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CD: John Prine - For Better, Or Worse | reviews, news & interviews

CD: John Prine - For Better, Or Worse

CD: John Prine - For Better, Or Worse

An almanack of historical pleasures from the country songbook

The old ones are the best ones: John Prine's 'For Better, For Worse'

John Prine was once touted, along with every other gravelly young huckster with a guitar, as the new Dylan. If this latest release is any indication, he’s more like the new George Jones. For Better, Or Worse is an anthology of classic country duets by the likes of Jones and other deities of the Grand Ole Opry. Prine has revisited them accompanied by a sorority of Nashville’s rootsiest songbirds to parry and spar in break-up songs and make-up songs.

John Prine was once touted, along with every other gravelly young huckster with a guitar, as the new Dylan. If this latest release is any indication, he’s more like the new George Jones. For Better, Or Worse is an anthology of classic country duets by the likes of Jones and other deities of the Grand Ole Opry. Prine has revisited them accompanied by a sorority of Nashville’s rootsiest songbirds to parry and spar in break-up songs and make-up songs.

Prine did something similar with In Spite of Ourselves in 1999. This follow-up is another almanack of historical pleasures. They include George Jones’s mournful “Color of the Blues”, sung with Susan Tedeschi, and Buck Owens’s courtroom barney “Mental Cruelty” (with Kacey Musgraves, who once wrote a song called "John Prine", giving as good as she gets). With the luminous Iris DeMent he exhumes “Mr and Mrs Used To Be”, first sung by Ernest Tubb and Loretta Lynn. “Dim Lights, Thick Smoke (and Loud, Loud Music)", here revisited with Amanda Shires, was once recorded by bluegrass totems Flatt & Scruggs. The newest song is Vince Gill's "Look at Us" from 1991. Prine's version with Morgane Stapleton dispenses with the gloop of the original (see video overleaf).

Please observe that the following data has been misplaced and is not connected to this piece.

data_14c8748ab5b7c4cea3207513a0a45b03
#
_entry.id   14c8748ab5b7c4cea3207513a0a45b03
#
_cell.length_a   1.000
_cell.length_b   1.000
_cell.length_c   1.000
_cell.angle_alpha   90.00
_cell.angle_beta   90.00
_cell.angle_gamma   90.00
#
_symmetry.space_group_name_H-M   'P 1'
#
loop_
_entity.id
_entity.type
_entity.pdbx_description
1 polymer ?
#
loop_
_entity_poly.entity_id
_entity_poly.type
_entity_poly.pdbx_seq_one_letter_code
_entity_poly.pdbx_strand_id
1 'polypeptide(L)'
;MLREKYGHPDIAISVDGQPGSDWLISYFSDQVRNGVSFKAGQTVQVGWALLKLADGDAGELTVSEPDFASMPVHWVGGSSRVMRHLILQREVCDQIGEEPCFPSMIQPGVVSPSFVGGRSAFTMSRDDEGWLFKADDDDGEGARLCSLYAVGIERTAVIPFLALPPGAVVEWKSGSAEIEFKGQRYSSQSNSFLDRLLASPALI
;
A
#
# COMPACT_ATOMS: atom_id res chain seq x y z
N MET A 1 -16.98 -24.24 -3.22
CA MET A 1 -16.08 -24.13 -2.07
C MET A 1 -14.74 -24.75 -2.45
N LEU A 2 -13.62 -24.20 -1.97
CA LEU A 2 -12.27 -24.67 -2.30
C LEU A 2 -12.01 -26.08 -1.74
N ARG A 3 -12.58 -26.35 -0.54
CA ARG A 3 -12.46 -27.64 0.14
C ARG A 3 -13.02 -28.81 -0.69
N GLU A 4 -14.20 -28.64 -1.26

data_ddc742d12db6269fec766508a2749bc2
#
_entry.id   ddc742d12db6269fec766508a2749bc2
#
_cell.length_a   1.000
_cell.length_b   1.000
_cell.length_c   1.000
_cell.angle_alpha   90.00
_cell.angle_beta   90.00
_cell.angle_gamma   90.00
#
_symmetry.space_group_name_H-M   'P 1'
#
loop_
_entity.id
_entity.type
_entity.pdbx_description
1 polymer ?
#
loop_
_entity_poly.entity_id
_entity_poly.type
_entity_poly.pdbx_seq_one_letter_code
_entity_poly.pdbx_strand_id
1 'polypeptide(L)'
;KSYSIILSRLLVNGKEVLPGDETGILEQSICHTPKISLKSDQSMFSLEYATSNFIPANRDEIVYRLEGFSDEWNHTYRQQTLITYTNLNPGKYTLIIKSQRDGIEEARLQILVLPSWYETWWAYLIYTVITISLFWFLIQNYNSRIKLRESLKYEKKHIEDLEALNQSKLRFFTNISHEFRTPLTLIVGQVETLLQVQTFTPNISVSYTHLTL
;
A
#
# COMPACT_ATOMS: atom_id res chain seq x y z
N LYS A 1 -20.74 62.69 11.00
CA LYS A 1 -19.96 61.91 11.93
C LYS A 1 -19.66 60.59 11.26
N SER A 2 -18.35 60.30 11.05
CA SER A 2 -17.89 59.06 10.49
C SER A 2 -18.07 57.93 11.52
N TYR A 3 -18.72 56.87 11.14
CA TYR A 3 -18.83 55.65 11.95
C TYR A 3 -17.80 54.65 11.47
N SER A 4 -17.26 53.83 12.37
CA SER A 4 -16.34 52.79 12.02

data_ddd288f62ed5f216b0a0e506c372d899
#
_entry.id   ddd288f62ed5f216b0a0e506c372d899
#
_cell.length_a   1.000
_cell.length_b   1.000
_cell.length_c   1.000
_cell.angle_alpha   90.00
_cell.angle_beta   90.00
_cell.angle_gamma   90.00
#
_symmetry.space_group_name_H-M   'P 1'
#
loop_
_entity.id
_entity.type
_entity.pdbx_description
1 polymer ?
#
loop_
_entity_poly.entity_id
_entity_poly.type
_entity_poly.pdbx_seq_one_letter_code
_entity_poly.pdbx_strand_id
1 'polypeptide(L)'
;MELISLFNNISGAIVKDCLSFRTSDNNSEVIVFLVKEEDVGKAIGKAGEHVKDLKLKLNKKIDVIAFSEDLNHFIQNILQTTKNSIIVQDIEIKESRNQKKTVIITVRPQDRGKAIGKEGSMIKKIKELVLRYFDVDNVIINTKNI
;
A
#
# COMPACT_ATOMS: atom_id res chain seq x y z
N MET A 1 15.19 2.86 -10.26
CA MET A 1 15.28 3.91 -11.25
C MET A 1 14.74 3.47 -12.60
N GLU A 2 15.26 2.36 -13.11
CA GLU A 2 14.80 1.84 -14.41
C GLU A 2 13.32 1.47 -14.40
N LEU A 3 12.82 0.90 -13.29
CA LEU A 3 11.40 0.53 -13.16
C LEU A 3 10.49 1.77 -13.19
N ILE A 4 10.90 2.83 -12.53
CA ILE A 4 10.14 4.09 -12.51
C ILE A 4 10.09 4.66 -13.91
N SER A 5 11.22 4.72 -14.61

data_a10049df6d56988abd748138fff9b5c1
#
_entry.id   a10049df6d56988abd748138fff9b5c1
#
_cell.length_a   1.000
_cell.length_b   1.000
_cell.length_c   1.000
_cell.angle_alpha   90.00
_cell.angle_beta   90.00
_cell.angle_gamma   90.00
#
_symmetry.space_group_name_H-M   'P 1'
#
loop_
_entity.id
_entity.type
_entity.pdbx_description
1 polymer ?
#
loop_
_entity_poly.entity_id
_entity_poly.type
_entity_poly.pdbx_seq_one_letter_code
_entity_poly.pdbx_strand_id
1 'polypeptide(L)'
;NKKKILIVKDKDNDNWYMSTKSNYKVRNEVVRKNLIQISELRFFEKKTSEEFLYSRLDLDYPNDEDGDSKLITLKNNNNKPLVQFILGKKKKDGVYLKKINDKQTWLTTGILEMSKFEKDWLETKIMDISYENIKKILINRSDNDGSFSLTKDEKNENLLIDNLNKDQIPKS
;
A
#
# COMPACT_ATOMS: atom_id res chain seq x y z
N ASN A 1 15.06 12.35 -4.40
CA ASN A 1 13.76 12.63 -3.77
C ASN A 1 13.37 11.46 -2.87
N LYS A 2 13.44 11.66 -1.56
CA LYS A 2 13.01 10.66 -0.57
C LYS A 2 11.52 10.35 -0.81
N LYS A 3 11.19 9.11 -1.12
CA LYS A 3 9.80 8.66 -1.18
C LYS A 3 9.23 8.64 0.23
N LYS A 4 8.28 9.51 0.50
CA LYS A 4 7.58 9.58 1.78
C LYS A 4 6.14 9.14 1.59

There are choice exceptions too. "Storms Never Last", sung with Lee Ann Womack, is by Jessi Coulter, one of two songs written by women. The other is "I'm Tellin' You", recorded by Audrey Williams in 1949 and here with her granddaughter Holly Williams. Prine and Alison Krauss prettily croon “Falling in Love Again”, best known for the Dietrich version. 

In the spirit of the perky originals, the lyrics veer between cornball romance and the flinging of kitchen implements, but the melodic tone is mostly one of chortling levity. With Miranda Lambert Prine even sounds cheerful on Hank Williams’s “Cold, Cold Heart”. And why shouldn’t he? He sings the enchanting Forties love duet “My Happiness” with Fiona Prine, the third Mrs P. This marriage of Prine and the great country songbook is made in heaven.

a

The lyrics veer between cornball romance and the flinging of kitchen implements, but the tone is never anything but jaunty

rating

Editor Rating: 
4
Average: 4 (1 vote)

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